Being a DJ in a time of zero social huddling

Tales from a locked-down India


  • Pradip Sarkar RMIT University



livestreaming, social media, affordances, DJ culture, COVID-19, India


The COVID-19 pandemic has caused widespread disruptions in music industries globally, resulting in rapid cancellations of music festivals, concerts and club nights, and closure of international borders. The consequences of this pandemic have been especially dire for musicians, DJs and event promoters whose livelihoods and financial viability were tied largely to live performances. Within the independent music scenes in India, artists and event organizers rushed to social media and livestreaming platforms in their attempts to salvage brand visibility and explore monetization opportunities as drastic impositions of nationwide lockdowns came into effect. In a densely populated developing country rife with anxieties over exponential rates of COVID-19 infections, independent musicians in India have sought creative approaches to maintain visibility through digital platforms. Drawing on methods influenced by online ethnography, this article presents a discussion of how four professional Indian DJs explore and interrogate the affordances of various social media and livestreaming platforms in their efforts to remain artistically visible in the absence of state-initiated financial support and socially huddled dance-floors. The article offers insights into the triumphs, and trials and tribulations, experienced by independent musicians as they explore the material affordances of digital platforms at this critical moment in history.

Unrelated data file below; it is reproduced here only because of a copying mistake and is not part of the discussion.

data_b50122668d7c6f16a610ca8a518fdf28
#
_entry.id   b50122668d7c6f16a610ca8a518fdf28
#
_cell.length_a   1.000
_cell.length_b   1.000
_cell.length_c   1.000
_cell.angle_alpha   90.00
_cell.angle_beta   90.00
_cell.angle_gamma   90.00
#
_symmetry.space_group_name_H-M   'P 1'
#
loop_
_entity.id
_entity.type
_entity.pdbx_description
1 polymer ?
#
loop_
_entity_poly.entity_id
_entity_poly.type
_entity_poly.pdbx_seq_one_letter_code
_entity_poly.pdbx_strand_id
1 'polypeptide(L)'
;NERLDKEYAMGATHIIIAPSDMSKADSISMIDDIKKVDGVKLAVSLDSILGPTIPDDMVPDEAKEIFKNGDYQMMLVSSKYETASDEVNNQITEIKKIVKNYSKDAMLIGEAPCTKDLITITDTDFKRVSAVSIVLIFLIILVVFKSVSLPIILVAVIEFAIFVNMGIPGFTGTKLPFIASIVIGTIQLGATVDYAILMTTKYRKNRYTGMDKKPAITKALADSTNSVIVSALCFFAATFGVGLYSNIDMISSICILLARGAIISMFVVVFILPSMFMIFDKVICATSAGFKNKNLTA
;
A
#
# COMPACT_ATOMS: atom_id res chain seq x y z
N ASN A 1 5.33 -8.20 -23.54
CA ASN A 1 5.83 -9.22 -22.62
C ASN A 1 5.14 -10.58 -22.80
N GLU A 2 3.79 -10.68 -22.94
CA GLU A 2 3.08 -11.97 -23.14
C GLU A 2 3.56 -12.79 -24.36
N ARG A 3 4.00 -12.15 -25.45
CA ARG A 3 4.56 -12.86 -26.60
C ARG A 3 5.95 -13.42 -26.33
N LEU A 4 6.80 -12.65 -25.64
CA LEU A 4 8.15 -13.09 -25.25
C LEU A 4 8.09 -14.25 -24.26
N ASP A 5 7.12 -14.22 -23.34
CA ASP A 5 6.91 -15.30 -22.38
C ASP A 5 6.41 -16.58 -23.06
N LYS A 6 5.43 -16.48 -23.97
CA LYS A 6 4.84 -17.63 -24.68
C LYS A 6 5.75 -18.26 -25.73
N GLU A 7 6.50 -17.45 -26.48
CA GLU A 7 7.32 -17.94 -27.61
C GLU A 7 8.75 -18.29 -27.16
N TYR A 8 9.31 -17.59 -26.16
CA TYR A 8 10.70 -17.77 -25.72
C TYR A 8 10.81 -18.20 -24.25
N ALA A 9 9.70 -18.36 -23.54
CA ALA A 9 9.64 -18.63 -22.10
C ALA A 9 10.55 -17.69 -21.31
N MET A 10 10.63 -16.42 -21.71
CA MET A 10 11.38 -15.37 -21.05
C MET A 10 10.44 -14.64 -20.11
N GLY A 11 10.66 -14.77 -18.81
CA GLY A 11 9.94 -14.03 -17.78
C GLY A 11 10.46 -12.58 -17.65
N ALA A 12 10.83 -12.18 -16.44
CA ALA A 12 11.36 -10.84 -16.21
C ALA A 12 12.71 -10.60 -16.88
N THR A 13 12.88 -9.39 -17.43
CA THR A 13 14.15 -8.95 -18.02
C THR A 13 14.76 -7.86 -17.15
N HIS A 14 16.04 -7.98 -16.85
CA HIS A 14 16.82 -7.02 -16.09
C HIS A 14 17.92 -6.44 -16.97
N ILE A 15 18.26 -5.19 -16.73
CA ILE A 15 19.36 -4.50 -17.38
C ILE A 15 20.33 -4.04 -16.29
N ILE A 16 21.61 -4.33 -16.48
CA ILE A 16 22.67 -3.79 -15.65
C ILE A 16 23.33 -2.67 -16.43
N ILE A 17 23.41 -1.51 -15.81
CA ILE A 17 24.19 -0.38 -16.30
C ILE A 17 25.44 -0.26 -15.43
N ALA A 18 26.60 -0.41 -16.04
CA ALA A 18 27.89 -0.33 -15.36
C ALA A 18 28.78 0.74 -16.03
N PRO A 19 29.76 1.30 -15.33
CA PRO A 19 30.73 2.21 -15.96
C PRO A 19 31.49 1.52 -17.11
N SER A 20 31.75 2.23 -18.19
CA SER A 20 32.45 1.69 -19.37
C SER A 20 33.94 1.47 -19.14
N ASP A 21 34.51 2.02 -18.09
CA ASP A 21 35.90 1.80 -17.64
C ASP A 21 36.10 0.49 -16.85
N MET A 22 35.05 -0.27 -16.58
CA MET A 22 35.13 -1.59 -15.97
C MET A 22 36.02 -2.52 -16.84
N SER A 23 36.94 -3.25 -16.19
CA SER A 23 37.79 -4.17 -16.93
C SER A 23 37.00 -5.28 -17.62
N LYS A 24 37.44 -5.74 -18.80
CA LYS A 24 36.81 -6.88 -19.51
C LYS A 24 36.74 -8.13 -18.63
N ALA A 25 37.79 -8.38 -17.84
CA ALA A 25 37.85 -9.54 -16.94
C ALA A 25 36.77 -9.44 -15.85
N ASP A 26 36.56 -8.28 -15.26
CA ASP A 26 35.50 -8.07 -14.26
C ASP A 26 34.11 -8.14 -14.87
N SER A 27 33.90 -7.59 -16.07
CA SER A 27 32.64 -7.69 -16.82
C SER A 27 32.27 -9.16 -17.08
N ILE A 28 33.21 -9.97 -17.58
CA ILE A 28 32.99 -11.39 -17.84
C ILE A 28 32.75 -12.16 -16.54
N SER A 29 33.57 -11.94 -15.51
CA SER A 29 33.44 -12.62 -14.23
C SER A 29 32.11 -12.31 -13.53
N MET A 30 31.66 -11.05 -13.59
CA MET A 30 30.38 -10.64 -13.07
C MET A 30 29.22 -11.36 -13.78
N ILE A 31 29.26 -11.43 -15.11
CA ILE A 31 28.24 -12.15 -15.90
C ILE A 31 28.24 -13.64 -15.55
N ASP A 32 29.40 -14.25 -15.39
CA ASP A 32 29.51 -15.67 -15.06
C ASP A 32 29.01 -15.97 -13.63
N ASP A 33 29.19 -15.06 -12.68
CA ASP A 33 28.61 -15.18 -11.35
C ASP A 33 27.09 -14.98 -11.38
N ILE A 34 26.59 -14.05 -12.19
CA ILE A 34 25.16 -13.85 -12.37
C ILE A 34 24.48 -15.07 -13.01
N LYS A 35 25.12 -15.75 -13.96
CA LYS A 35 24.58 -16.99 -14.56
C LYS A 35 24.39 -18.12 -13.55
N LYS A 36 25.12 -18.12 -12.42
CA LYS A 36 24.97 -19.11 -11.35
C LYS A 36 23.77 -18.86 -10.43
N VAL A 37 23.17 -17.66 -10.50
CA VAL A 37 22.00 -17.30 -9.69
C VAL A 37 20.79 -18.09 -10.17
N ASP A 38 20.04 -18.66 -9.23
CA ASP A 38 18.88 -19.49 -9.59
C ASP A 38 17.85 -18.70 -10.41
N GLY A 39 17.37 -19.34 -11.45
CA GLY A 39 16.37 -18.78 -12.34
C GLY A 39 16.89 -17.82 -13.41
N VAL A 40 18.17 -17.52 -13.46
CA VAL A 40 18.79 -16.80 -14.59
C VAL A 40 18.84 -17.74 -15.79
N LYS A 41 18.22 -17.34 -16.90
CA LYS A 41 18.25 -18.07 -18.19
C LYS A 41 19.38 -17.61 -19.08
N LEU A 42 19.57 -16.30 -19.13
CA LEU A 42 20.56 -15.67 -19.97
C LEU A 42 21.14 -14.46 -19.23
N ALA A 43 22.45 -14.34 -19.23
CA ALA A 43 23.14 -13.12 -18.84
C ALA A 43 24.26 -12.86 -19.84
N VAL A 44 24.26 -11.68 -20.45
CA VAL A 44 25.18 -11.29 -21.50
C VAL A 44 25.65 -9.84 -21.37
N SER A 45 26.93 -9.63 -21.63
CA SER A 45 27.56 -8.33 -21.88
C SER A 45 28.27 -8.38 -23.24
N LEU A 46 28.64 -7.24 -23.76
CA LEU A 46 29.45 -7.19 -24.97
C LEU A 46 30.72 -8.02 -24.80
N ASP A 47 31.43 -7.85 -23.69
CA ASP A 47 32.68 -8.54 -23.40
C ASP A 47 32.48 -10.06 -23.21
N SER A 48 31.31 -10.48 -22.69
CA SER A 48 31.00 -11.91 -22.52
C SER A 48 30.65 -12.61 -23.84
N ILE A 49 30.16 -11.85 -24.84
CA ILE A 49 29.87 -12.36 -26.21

Author Biography

Pradip Sarkar, RMIT University

Pradip K. Sarkar is a PhD candidate at the School of Media and Communications, RMIT University. His research investigates the digital media ecosystems surrounding the practices of independent musicians in India.


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How to Cite

Sarkar, P. (2021). Being a DJ in a time of zero social huddling: Tales from a locked-down India. Perfect Beat, 21(1), 47–55.